As you know, this is a time of year when many people make New Year’s resolutions. Lose weight, stop smoking, save more, learn a new skill, get more sleep, visit a new place, get finances in order, etc. You name it, chances are, someone has resolved to do it.
As financial advisors, people often come to us for help with any financial resolutions they have – or resolutions that require some change in their financial situation to achieve. But often, people come only after they have tried and failed to keep those same resolutions on their own.
This got us thinking: Why are New Year’s resolutions so hard to keep? In most cases, our resolutions are good for us. We want to do them. So why aren’t they easier?
There are many reasons for this, but one of the most important can be best explained by Aesop’s classic fable about…
The Dog and His Reflection
It happened that a Dog, after much hunger and long labor, had finally procured for himself a chunk of meat, and was carrying it home in his mouth to eat in peace. On his way home, the Dog had to cross a fallen tree trunk lying across a running brook. As he crossed, he looked down and saw his own reflection in the water beneath. Thinking it was another dog with an equally large piece of meat, he made up his mind to have that also. So, he snapped at the reflection in the water. But as he opened his mouth, his own meat slipped out, fell into the brook, and was never seen by the Dog again.
While some have interpreted this fable to be a warning against greed, we look at it a little differently. Despite being halfway to his goal – enjoying a nice meal – the Dog became distracted by a different goal, and in pursuing that, lost sight of his own.
In our experience, this happens to most of us every year. We set a goal we want to achieve, something we truly care about. But it takes time to accomplish our resolutions, and it’s very easy to get distracted by the newest, shiniest things. For example, imagine someone resolves to save $200 per week, so that they can finally take that trip to the Caribbean they’ve always dreamed of. But after doing this for three months, they see another person enjoying the latest iPhone that came out, so they decide to go for that instead. After all, the Caribbean will always be there. So, they spend all the money they’ve saved – and suddenly, they’ve sabotaged their own resolution.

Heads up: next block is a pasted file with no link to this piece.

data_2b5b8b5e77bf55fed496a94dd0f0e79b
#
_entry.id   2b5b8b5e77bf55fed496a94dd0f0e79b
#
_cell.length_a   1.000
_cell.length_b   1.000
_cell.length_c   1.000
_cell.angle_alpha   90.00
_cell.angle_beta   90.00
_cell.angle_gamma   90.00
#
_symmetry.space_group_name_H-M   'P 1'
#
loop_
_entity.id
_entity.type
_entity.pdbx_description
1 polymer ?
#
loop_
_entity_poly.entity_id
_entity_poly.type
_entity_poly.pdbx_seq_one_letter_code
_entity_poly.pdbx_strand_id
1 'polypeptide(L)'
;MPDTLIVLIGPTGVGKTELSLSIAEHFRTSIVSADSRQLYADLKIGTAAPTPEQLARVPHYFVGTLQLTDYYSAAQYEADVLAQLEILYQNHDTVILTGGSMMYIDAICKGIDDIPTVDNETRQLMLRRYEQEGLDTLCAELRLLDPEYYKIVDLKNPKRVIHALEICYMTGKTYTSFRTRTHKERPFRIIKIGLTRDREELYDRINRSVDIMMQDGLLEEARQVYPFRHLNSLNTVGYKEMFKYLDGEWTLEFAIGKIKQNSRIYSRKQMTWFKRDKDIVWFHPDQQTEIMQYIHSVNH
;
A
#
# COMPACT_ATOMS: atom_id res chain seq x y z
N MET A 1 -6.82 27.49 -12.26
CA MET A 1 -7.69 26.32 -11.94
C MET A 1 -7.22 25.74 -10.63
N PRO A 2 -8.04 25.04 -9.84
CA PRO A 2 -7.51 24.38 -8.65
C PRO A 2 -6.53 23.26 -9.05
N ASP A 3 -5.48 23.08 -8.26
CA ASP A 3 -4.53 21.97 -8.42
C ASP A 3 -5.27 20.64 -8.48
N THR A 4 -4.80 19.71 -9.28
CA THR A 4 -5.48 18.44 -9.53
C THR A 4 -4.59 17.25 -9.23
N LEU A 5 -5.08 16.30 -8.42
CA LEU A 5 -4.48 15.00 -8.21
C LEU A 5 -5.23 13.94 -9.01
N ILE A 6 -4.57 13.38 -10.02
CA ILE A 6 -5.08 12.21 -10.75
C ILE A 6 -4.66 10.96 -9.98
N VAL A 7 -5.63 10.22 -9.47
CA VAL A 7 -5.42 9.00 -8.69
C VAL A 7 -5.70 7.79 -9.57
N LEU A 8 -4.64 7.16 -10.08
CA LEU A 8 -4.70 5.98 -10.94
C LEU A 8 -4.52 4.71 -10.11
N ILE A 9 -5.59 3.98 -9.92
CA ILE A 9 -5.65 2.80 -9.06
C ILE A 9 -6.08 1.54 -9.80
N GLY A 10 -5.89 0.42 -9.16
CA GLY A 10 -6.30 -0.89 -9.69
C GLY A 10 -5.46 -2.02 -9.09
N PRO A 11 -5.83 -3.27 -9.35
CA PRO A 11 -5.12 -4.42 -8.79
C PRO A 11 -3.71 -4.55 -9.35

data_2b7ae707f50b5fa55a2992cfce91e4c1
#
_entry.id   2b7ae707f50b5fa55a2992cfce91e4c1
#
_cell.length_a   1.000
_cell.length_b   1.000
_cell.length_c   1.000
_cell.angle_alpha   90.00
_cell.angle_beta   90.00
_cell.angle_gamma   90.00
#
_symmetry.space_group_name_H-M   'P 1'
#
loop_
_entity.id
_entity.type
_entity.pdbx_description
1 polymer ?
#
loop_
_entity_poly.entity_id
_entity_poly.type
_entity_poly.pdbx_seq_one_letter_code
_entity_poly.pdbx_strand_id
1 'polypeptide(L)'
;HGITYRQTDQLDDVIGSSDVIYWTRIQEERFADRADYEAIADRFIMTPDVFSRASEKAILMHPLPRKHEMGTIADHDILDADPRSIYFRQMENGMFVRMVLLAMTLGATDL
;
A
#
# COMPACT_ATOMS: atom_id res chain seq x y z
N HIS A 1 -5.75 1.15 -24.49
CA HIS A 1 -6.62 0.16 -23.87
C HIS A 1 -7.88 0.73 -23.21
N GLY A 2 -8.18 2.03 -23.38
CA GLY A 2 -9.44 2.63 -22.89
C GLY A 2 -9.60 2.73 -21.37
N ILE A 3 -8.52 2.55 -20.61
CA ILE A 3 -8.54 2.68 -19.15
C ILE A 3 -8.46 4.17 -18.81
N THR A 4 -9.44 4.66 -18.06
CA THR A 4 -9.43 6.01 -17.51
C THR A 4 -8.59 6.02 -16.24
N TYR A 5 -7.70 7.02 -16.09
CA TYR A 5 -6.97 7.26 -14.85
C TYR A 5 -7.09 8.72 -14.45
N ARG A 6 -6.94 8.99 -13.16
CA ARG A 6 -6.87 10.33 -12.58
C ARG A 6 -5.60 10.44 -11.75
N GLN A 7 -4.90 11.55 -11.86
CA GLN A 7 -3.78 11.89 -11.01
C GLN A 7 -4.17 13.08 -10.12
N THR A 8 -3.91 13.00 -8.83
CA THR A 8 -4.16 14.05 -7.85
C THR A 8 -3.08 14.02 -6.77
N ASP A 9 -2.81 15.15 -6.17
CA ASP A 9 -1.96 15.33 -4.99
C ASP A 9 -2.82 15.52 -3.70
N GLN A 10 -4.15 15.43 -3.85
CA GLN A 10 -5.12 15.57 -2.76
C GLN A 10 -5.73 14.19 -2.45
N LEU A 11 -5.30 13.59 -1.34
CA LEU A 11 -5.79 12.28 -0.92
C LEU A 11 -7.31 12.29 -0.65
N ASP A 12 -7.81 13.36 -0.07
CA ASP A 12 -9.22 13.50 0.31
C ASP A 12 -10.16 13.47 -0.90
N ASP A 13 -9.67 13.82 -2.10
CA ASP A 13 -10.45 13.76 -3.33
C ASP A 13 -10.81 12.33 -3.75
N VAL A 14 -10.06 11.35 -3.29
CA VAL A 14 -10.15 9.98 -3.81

This happens on a larger scale, too. we’ve seen people who dream of a retirement spent in the sun…only to go chasing shadows instead. We’ve seen people with grand plans to start their own business one day…only to spend their time watching television.
Of course, there’s nothing wrong with buying a new iPhone or relaxing in front of the TV. But to truly change our lives for the better, we must learn discipline. We must hold ourselves accountable. We must keep our eye on what’s truly important, and not be distracted by reflections.
There are several ways we can do that. Here are a few we’ve found to be especially helpful:
- Be specific with your resolutions. People who set specific goals are more likely to achieve them. For example, instead of resolving to save money, resolve to save $200 per week.
- Put it in writing. Write down your resolutions and post them in a place where you will see them every day. This will help remind you of what you’re working towards, so you won’t end up like the Dog in the fable.
- Set realistic goals. Set goals that are within your reach, and don’t try to take on too much at once. Be mindful of your finances and schedule. Account for the fact that sometimes, you need to kick back and relax or spend money on a whim. In addition, take your time. There’s no prize for finishing first, and anyway, to quote another one of Aesop’s fables, slow and steady wins the race.
- Develop a plan. This is so important. Create a timeline with steps toward your goal. Set deadlines for each and cross them off as you go. This will help you generate both the momentum and the motivation you need to continue.
- Ask for help. Whether it’s with a financial professional or a life coach, if you find yourself struggling to reach your goals, don’t think you need to do it alone! Find someone who can help keep you focused and accountable.
- Reward yourself. Acknowledge even the smallest of achievements. Keeping resolutions is hard work, and you should be proud of everything you accomplish!
Regardless of what you do, always remember The Dog and His Reflection. It can make all the difference.
Good luck and Happy Holidays!